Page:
Omega Marine Standard
I think at this point of the article and series it is suitable to take a pause in the narrative and actually admire the achievements of these watchmakers. All had identified that the solution of producing a water resistant watch was through closing the gaps between the bezel, crown and case. Although none had produced the modern dive watch that we see today – their innovations, persistence in adversity and their unwillingness to accept the average meant that collectively they had pieced together the puzzle of producing the world’s water resistant dive watch.
As mentioned in Part 1 of Diver’s watches, there is definitely a romance between diver watches and everyday man. Whilst, most of Earth’s land has been explored by man – the seas and oceans are still relatively unexplored. Man’s own biological incapabilities cannot allow him to freely explore these places without advances in engineering and technology and its in the face of adversity that we are truly tested. Rarely do we not prevail, rarely do we fail and if we do it’s usually due to ironically; time. The development of diver watches is resonates to the lives of everyone of us – we all face struggles and difficult times in life, we all face the unknown but we move forward: to dare is to do. With a diver watch, it’s something that accompanies you along your journey; through the unexplored and will never let you down.
The Aqua Lung
Continuing our journey of understanding the modern day diver watch we need to first look at the history of the aqua lung. Its development gave impetus for the development of the diver watch. Up until then, diving had strictly been for military and exploration purposes with heavy equipment required and had little purpose as a widespread leisure activity. With all due respect, the Omega Marine Standard was only water resistant up to 2 atmospheres (20 metres).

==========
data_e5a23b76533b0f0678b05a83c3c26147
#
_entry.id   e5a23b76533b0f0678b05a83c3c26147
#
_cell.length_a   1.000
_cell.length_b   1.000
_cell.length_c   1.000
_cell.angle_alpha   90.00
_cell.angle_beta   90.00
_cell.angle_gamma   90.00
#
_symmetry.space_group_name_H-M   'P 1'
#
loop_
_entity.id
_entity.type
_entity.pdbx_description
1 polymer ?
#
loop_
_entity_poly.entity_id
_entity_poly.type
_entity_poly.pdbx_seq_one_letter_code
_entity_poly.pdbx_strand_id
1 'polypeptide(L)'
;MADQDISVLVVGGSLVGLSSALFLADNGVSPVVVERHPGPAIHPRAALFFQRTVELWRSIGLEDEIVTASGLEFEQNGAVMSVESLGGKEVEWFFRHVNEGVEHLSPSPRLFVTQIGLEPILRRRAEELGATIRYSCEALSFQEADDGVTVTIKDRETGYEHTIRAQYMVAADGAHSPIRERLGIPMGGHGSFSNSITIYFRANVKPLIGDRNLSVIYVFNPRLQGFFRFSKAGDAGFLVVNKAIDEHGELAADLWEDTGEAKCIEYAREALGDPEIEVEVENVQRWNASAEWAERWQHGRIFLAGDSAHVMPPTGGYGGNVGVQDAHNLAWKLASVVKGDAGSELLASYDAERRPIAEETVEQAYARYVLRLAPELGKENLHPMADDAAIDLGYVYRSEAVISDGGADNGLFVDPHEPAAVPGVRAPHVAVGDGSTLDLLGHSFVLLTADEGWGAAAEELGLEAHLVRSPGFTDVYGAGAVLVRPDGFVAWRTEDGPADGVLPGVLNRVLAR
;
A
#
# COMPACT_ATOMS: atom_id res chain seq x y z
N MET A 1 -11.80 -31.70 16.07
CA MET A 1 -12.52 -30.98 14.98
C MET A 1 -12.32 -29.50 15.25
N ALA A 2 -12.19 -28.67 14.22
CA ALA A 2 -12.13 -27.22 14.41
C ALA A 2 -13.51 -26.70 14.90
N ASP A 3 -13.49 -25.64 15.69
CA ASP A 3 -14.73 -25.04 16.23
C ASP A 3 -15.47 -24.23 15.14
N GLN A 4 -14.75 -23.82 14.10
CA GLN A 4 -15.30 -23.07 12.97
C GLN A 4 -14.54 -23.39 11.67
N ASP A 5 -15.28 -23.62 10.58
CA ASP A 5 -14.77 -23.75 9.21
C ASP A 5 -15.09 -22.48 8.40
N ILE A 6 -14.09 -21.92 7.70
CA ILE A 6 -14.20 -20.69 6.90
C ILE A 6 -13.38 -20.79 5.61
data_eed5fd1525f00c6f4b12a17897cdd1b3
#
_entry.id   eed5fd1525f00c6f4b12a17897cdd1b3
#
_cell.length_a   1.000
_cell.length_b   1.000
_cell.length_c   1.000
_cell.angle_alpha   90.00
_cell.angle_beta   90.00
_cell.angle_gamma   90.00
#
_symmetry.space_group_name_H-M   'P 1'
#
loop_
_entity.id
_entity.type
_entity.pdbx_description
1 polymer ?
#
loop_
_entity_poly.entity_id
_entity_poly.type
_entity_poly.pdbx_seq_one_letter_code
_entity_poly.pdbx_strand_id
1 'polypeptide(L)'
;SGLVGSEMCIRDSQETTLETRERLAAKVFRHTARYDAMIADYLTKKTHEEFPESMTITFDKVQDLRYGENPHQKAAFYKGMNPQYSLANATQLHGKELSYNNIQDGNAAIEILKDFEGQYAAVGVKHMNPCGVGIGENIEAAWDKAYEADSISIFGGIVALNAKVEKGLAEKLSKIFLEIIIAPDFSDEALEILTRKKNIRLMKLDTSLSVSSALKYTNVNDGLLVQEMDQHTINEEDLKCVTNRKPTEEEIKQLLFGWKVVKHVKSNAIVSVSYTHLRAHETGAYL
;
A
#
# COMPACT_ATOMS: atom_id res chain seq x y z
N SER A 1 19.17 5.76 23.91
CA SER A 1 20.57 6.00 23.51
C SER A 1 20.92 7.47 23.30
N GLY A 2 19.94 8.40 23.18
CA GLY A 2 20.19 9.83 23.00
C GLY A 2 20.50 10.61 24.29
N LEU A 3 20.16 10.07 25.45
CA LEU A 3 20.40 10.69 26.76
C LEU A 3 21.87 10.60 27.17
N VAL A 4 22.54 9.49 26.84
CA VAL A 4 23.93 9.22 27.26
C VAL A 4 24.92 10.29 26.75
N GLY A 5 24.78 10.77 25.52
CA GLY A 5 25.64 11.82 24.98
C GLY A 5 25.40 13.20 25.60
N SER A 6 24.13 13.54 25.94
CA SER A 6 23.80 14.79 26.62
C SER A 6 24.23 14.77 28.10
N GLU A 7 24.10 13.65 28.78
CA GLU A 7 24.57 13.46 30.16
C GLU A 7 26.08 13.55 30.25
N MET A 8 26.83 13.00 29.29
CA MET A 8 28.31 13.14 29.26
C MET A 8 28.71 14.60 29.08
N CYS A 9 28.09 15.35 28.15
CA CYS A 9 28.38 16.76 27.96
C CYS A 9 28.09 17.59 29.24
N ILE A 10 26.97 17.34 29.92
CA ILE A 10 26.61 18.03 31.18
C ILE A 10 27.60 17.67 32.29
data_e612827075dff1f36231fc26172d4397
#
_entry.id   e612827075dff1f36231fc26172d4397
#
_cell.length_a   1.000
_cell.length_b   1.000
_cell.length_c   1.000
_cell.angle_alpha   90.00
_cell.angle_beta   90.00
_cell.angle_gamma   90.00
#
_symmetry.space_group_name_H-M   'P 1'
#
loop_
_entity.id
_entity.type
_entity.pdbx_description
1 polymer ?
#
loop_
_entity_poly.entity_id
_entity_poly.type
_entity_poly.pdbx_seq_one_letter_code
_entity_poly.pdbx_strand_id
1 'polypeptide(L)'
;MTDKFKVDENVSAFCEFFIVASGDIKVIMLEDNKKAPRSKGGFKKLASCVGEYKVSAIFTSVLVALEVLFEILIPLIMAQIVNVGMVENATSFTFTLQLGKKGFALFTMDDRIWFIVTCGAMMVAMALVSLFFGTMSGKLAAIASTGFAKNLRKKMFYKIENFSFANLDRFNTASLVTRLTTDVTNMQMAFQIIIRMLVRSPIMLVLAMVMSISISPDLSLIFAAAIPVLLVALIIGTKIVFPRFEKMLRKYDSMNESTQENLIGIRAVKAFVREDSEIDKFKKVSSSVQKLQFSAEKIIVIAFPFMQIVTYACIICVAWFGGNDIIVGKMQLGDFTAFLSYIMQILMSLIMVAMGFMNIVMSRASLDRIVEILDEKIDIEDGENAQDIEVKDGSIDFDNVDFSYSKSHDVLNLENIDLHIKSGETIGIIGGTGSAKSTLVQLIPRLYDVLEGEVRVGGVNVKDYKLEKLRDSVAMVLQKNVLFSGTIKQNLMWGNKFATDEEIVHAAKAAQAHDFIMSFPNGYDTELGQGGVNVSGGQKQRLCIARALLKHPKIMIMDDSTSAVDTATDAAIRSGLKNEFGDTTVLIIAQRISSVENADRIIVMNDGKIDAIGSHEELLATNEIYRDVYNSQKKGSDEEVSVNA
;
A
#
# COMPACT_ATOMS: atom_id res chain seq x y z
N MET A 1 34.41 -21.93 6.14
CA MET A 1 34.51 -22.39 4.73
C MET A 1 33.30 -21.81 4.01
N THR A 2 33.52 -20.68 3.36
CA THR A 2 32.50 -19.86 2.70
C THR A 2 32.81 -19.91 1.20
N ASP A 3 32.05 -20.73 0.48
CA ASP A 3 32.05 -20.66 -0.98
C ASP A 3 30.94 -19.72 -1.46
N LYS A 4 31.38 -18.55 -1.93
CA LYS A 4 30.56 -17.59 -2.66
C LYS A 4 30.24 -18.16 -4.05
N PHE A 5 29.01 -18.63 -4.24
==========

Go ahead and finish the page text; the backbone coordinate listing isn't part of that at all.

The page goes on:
Jacques-Yves Cousteau and Emile Gagnan
The aqua lung was developed in 1942 by Jacques-Yves Cousteau and Emile Gagnan and was the first open circuit breathing apparatus that allowed dives of up to 160 metres. Critically, now you could perform a dive without connection to the surface. 1942 was also the advent of World War 2 where diving was employed as sabotage and espionage purposes. More refined accessories were now required including depth gauges, compasses and yes, you guessed it, wristwatches.
The aqua lung changed warfare
The Regia Marina – the Italian Navy’s special diving force requested to have wristwatches that were reliable for combat, could be easily read and of course were waterproof. They worked with a small company specialising in diving equipment and together with Rolex, developed important advancements in both water resistance and legibility. The company was of course Officine Panerai.
Giovanni Panerai in front of his Florence Store